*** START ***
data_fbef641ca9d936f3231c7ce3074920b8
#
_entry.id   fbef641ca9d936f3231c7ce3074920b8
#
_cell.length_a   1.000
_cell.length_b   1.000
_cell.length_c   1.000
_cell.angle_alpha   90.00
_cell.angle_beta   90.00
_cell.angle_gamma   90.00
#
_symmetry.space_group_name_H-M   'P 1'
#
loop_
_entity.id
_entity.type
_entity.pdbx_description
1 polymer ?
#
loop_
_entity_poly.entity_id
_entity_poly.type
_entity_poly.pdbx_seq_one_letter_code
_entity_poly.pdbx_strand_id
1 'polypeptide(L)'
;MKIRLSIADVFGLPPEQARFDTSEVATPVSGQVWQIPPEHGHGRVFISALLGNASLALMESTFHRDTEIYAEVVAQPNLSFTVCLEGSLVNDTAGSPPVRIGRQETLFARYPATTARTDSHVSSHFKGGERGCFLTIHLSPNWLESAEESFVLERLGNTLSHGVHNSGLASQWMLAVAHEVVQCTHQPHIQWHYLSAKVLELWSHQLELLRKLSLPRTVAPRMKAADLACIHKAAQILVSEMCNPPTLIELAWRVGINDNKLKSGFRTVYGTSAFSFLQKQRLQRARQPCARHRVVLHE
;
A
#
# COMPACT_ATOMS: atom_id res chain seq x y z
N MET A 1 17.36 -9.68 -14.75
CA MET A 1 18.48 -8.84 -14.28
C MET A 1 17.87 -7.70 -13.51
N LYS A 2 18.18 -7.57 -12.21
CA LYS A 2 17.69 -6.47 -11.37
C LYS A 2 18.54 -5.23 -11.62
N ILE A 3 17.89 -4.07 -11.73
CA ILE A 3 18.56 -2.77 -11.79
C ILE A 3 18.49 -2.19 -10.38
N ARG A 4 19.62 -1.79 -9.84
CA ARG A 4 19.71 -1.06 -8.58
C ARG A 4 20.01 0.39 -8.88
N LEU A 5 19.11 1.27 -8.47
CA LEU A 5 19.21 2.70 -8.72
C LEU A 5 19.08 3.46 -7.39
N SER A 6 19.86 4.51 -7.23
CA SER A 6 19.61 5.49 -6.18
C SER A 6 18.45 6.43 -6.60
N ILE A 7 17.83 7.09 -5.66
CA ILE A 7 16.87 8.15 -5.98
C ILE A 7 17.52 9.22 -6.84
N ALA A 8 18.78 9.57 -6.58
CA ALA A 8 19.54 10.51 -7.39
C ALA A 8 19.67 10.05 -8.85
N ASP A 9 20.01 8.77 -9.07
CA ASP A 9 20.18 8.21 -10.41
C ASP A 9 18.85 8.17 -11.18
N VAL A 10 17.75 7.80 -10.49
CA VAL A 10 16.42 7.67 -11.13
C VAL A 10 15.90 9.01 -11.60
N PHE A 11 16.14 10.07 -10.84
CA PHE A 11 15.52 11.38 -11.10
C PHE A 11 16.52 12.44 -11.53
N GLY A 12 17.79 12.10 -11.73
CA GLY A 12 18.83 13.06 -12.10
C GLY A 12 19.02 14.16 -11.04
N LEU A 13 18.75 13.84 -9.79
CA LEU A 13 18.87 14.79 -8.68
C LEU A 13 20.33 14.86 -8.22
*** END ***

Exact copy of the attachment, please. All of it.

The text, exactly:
data_fbef641ca9d936f3231c7ce3074920b8
#
_entry.id   fbef641ca9d936f3231c7ce3074920b8
#
_cell.length_a   1.000
_cell.length_b   1.000
_cell.length_c   1.000
_cell.angle_alpha   90.00
_cell.angle_beta   90.00
_cell.angle_gamma   90.00
#
_symmetry.space_group_name_H-M   'P 1'
#
loop_
_entity.id
_entity.type
_entity.pdbx_description
1 polymer ?
#
loop_
_entity_poly.entity_id
_entity_poly.type
_entity_poly.pdbx_seq_one_letter_code
_entity_poly.pdbx_strand_id
1 'polypeptide(L)'
;MKIRLSIADVFGLPPEQARFDTSEVATPVSGQVWQIPPEHGHGRVFISALLGNASLALMESTFHRDTEIYAEVVAQPNLSFTVCLEGSLVNDTAGSPPVRIGRQETLFARYPATTARTDSHVSSHFKGGERGCFLTIHLSPNWLESAEESFVLERLGNTLSHGVHNSGLASQWMLAVAHEVVQCTHQPHIQWHYLSAKVLELWSHQLELLRKLSLPRTVAPRMKAADLACIHKAAQILVSEMCNPPTLIELAWRVGINDNKLKSGFRTVYGTSAFSFLQKQRLQRARQPCARHRVVLHE
;
A
#
# COMPACT_ATOMS: atom_id res chain seq x y z
N MET A 1 17.36 -9.68 -14.75
CA MET A 1 18.48 -8.84 -14.28
C MET A 1 17.87 -7.70 -13.51
N LYS A 2 18.18 -7.57 -12.21
CA LYS A 2 17.69 -6.47 -11.37
C LYS A 2 18.54 -5.23 -11.62
N ILE A 3 17.89 -4.07 -11.73
CA ILE A 3 18.56 -2.77 -11.79
C ILE A 3 18.49 -2.19 -10.38
N ARG A 4 19.62 -1.79 -9.84
CA ARG A 4 19.71 -1.06 -8.58
C ARG A 4 20.01 0.39 -8.88
N LEU A 5 19.11 1.27 -8.47
CA LEU A 5 19.21 2.70 -8.72
C LEU A 5 19.08 3.46 -7.39
N SER A 6 19.86 4.51 -7.23
CA SER A 6 19.61 5.49 -6.18
C SER A 6 18.45 6.43 -6.60
N ILE A 7 17.83 7.09 -5.66
CA ILE A 7 16.87 8.15 -5.98
C ILE A 7 17.52 9.22 -6.84
N ALA A 8 18.78 9.57 -6.58
CA ALA A 8 19.54 10.51 -7.39
C ALA A 8 19.67 10.05 -8.85
N ASP A 9 20.01 8.77 -9.07
CA ASP A 9 20.18 8.21 -10.41
C ASP A 9 18.85 8.17 -11.18
N VAL A 10 17.75 7.80 -10.49
CA VAL A 10 16.42 7.67 -11.13
C VAL A 10 15.90 9.01 -11.60
N PHE A 11 16.14 10.07 -10.84
CA PHE A 11 15.52 11.38 -11.10
C PHE A 11 16.52 12.44 -11.53
N GLY A 12 17.79 12.10 -11.73
CA GLY A 12 18.83 13.06 -12.10
C GLY A 12 19.02 14.16 -11.04
N LEU A 13 18.75 13.84 -9.79
CA LEU A 13 18.87 14.79 -8.68
C LEU A 13 20.33 14.86 -8.22